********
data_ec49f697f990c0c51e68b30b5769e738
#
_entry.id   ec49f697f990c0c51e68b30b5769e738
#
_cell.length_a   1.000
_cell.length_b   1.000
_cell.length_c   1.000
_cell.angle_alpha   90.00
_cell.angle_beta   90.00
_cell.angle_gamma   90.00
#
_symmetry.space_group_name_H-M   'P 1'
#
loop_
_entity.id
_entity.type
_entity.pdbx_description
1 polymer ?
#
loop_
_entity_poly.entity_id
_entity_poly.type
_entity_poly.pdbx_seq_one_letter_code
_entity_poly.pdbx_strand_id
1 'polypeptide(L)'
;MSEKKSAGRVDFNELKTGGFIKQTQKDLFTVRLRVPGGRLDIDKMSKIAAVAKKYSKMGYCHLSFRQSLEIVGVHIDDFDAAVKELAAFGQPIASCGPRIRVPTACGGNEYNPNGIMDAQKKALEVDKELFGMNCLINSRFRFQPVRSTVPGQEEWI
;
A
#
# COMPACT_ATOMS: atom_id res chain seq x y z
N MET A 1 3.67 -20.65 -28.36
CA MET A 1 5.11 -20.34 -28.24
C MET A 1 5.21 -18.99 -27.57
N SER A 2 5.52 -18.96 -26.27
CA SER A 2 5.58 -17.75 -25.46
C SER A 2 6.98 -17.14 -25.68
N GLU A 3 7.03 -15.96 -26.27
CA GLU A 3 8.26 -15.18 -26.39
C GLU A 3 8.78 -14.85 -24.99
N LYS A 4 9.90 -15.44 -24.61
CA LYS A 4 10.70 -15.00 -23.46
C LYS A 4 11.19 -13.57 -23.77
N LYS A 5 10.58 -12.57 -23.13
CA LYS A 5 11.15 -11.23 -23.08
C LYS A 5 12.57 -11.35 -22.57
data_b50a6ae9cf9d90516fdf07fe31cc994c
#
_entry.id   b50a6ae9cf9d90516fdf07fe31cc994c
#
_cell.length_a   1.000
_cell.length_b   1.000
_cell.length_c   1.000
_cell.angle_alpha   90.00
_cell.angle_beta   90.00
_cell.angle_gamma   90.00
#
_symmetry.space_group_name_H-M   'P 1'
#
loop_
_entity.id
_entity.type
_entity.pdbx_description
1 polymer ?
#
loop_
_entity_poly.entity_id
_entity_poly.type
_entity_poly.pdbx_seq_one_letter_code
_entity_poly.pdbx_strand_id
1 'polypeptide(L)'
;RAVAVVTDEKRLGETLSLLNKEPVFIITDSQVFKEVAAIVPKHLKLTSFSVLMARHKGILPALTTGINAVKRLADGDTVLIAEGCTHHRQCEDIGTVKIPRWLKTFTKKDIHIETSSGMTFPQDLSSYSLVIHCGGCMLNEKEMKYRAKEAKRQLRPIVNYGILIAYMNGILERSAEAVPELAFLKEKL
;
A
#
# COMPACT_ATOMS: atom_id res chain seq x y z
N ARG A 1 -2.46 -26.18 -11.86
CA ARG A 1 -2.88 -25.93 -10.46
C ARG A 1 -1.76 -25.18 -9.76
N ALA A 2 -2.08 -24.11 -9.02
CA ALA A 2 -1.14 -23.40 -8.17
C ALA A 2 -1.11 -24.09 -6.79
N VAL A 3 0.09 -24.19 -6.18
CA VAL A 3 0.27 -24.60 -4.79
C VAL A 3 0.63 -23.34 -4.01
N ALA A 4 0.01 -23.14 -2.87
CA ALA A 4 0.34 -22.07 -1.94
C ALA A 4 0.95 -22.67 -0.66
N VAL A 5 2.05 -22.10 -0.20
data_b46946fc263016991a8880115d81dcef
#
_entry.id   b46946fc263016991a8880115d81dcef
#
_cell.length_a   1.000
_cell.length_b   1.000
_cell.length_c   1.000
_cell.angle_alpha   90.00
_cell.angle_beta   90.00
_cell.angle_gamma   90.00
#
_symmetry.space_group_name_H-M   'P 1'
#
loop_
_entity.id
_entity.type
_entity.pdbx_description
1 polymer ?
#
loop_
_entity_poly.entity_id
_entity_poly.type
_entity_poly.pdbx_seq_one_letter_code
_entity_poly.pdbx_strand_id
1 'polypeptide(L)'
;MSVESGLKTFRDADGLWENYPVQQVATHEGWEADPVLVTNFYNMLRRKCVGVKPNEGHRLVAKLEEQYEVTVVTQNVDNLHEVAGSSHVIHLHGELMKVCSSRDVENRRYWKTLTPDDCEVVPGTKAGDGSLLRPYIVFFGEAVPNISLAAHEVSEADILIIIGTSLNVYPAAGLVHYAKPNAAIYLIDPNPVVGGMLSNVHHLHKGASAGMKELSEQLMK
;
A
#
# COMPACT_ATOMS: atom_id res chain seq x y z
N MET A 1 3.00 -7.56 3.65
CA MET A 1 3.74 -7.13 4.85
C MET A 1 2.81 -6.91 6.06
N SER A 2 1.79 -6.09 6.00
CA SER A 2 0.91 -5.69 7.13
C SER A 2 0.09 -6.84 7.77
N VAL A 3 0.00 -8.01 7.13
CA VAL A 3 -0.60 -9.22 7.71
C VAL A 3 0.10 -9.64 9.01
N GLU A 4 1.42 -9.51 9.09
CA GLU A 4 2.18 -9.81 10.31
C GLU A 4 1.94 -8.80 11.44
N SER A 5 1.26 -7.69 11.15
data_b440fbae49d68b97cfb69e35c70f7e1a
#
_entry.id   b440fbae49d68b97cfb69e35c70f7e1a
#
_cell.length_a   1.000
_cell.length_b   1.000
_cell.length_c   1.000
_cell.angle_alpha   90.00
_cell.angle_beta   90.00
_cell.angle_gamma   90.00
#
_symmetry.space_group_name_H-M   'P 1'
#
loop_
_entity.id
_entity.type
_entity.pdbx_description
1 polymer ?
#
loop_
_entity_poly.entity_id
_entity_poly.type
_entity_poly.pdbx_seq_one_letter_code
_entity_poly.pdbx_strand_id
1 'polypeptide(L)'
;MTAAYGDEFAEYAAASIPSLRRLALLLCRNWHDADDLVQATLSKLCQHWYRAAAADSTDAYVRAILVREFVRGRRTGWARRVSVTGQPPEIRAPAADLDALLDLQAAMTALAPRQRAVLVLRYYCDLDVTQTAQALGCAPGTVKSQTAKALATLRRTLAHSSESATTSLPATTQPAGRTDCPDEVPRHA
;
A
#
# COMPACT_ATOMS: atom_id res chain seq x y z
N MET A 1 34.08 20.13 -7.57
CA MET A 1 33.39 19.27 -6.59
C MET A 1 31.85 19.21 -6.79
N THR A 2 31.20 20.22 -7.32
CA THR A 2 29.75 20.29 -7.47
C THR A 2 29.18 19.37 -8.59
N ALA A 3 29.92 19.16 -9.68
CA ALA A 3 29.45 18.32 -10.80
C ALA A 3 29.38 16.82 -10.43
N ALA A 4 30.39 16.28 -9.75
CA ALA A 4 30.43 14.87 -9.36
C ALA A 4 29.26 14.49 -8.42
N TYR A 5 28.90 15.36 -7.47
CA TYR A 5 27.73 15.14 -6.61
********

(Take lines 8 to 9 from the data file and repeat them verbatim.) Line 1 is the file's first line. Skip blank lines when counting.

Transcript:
_cell.angle_alpha   90.00
_cell.angle_beta   90.00